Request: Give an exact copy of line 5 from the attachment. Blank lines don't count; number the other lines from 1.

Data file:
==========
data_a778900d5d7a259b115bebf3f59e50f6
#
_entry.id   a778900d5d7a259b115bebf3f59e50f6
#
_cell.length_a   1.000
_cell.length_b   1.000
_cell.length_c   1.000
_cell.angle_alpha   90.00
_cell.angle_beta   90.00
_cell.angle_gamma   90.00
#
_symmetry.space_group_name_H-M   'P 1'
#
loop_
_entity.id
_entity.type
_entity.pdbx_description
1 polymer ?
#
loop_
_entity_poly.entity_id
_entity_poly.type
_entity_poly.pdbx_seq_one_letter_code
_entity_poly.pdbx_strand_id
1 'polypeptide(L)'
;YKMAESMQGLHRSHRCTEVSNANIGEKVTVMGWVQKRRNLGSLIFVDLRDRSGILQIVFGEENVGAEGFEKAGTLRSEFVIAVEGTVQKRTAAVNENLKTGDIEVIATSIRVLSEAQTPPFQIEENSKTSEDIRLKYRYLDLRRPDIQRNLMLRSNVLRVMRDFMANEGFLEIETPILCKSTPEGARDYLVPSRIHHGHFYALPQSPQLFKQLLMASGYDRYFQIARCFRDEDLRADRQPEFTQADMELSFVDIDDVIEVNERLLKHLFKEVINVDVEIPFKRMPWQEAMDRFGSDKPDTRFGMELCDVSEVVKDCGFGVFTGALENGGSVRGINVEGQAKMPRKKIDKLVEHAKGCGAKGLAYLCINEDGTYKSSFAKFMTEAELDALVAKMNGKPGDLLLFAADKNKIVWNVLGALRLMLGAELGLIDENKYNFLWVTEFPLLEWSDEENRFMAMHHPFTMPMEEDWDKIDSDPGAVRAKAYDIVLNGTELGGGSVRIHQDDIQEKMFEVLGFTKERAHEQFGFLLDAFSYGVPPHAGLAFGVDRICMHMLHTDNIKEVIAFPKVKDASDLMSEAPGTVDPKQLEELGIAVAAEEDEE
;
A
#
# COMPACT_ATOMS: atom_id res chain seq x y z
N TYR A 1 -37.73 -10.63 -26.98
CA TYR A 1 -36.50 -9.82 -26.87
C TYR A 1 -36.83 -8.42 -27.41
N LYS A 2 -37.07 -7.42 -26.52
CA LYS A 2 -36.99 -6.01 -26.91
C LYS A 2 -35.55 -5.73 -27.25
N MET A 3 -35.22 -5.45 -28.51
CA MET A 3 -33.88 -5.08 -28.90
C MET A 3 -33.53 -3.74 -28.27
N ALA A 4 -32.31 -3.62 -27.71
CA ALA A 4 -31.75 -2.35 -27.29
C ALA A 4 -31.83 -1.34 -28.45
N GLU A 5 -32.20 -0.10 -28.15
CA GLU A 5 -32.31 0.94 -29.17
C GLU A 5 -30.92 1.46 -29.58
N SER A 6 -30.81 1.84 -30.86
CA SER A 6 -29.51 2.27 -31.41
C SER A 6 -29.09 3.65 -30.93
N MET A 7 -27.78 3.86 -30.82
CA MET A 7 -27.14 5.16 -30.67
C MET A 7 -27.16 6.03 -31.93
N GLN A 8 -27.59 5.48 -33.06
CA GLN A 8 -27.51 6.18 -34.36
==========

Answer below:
_cell.length_a   1.000